Don't forget history - that was the message of a commemorative march to 111 memorial stones on the route of the former Buchenwald Railway near Weimar. They commemorate young Jewish victims of the National Socialists.
Weimar (dpa/th) - Stones now commemorate Jewish youths who were deported by the National Socialists from the Buchenwald concentration camp near Weimar to the Auschwitz extermination camp in 1944. The 111 memorial stones with their names were dedicated to them on Sunday near the railway line over which the transports with thousands of people who were abducted from all over Europe ran. Before that, a commemorative march formed from the main station in Weimar, in which Thuringia's Prime Minister Bodo Ramelow (left) also took part. The procession was accompanied by musicians from the Yiddish Summer Weimar.
He first stopped at the spot where seven memorial trees for concentration camp victims, including children, had been cut down in July. The crime had caused outrage nationwide - not just among prisoner organizations that suspected a political background.
For him, the attack on the memorial trees revealed the same mental attitude as that of the perpetrators during the Nazi era - not just those who committed crimes against people, "but also those who kept the wheels turning," said Ramelow. "It's up to us that we make it clear that we're looking, we're not looking away."
History should not be allowed to be thrown away. "There is no place for bird shit statements about the Nazi era or 180-degree turns in the German culture of remembrance," said Ramelow. He indirectly alluded to statements by AfD politicians. It was important to him to set an example against forgetting.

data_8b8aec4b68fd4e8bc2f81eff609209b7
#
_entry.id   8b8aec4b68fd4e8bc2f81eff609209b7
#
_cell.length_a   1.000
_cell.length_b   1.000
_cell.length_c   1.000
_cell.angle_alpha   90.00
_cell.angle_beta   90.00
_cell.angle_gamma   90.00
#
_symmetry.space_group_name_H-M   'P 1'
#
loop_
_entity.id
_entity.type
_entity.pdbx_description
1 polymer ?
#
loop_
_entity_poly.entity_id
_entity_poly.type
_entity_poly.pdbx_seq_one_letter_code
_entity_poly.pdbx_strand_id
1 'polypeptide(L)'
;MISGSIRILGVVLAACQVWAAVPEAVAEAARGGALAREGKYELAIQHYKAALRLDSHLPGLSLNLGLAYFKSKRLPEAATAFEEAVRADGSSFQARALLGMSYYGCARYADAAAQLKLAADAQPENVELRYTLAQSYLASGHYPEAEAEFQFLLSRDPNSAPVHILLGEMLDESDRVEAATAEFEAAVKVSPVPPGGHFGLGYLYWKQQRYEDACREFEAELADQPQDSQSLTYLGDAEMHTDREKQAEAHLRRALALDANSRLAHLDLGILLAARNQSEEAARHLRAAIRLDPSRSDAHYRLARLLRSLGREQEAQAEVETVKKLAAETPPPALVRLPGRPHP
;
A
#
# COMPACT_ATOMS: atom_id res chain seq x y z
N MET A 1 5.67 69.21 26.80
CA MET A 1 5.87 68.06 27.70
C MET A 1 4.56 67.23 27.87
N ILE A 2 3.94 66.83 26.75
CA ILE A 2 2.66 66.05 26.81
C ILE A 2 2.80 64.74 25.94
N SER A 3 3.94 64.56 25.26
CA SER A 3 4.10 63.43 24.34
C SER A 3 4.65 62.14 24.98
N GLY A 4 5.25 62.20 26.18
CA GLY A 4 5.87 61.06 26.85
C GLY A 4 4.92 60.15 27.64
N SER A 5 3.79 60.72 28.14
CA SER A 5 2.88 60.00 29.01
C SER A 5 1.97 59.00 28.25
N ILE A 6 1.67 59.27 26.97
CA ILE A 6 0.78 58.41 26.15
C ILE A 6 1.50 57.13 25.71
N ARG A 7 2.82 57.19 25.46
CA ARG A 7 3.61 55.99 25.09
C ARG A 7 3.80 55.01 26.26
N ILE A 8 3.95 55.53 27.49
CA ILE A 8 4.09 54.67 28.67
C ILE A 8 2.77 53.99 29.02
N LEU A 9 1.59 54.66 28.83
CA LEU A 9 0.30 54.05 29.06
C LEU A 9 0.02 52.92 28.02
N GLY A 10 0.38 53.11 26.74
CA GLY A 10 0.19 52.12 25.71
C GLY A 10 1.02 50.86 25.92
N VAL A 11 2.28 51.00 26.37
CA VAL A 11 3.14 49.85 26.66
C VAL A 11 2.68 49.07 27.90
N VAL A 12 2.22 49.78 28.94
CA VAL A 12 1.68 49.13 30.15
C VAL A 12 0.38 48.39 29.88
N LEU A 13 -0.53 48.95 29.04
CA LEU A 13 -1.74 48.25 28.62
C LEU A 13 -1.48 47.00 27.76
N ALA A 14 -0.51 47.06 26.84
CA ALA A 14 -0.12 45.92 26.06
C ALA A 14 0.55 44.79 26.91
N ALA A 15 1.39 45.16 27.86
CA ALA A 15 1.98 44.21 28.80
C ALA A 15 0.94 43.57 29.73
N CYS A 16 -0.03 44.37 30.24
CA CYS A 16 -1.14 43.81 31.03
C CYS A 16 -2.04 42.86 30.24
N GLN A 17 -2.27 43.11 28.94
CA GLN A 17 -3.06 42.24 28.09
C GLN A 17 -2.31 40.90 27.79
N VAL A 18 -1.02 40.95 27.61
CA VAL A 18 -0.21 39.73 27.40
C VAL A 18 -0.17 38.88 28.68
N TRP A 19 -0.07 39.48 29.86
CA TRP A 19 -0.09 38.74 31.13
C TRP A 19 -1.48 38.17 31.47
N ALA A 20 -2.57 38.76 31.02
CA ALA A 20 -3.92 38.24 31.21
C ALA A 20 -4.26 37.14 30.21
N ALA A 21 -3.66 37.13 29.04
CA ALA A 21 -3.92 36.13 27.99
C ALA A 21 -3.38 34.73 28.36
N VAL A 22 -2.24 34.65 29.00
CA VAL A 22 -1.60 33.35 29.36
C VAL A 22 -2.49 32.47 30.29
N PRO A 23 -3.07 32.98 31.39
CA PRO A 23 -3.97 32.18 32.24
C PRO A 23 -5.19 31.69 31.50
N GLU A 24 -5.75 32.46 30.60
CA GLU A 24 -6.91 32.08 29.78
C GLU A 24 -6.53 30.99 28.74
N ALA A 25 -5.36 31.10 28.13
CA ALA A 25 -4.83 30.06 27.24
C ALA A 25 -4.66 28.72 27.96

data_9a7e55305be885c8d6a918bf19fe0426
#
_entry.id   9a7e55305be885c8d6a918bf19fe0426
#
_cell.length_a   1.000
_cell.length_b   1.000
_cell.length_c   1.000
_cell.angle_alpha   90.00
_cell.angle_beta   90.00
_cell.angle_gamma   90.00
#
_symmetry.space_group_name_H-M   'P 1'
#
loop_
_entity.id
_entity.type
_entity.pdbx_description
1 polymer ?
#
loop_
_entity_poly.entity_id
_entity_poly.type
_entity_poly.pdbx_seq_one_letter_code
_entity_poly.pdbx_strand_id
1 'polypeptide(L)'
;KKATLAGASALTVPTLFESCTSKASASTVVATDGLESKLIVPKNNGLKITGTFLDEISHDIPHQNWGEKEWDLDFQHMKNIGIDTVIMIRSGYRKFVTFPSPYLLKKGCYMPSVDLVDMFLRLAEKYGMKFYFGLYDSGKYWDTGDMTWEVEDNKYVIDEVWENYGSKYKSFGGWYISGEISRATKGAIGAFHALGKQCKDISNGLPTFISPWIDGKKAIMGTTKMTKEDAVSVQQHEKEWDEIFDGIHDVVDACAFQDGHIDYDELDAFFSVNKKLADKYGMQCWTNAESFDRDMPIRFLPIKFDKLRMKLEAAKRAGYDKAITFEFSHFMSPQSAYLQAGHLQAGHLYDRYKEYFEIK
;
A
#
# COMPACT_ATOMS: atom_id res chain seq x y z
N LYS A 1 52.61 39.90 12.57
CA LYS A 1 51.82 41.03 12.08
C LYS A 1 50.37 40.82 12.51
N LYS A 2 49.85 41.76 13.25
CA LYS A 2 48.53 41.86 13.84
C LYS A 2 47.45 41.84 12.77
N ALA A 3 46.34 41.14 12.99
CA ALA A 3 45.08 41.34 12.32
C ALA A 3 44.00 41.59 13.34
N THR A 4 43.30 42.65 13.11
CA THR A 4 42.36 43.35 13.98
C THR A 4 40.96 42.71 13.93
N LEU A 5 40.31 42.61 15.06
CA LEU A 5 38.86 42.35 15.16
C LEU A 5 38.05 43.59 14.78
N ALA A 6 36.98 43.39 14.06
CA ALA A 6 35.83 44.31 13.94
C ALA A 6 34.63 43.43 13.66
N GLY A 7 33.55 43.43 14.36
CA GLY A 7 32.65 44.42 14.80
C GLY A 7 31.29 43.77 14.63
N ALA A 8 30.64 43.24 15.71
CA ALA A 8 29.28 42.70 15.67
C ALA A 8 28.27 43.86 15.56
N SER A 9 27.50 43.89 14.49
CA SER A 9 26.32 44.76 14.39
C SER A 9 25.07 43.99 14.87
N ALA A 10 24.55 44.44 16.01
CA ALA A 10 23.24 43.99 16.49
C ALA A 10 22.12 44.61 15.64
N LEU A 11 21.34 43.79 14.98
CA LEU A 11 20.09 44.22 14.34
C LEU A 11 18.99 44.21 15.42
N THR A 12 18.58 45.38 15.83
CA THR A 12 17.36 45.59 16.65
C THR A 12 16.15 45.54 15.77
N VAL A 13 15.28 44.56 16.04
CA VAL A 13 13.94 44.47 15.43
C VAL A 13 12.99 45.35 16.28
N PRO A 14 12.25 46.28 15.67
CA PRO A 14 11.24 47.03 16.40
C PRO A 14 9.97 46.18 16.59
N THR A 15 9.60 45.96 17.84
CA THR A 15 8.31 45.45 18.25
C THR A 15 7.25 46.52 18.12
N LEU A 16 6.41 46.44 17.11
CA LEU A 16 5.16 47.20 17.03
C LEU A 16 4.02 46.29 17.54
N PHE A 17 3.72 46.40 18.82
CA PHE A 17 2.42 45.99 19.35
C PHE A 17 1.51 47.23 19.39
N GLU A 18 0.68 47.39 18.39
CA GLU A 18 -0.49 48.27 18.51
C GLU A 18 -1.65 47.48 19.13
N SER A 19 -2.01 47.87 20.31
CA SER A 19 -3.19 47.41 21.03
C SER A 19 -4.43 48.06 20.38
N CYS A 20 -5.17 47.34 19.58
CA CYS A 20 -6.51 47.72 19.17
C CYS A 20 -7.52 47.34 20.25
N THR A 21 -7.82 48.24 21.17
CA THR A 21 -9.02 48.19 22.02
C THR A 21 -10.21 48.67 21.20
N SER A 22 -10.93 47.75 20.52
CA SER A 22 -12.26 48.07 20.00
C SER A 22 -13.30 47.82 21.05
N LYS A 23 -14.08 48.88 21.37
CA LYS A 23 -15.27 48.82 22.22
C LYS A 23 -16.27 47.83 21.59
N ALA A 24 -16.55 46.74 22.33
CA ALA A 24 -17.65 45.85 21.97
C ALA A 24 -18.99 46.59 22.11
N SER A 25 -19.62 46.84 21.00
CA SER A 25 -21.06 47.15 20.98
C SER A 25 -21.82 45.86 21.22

According to the memorial, the trees are to be replanted. The investigations into the perpetrators would be conducted by the Thuringian State Criminal Police Office. The stones with the names of Nazi victims are a living, growing memorial site, said Ramelow. He was pleased with the initiatives to continue the project.
According to the memorial, in 1944 the SS sent more than 2,000 sick and weak Jewish men, women and children from Buchenwald to Auschwitz for extermination. One such transport left Buchenwald station in October. Among the 1,188 Jews on this train were 111 minors. They are now remembered by the memorial stones, which were designed by volunteers and are part of a memorial on the Buchenwaldbahn Memorial Path. According to the memorial, a memorial stone is to be laid for each deported child and youth.
By the end of the Second World War, the Nazis had deported 280,000 people to the Buchenwald concentration camp. About 56,000 of them were murdered or died from starvation, disease and medical experiments. On April 11, 1945, US troops liberated the camp.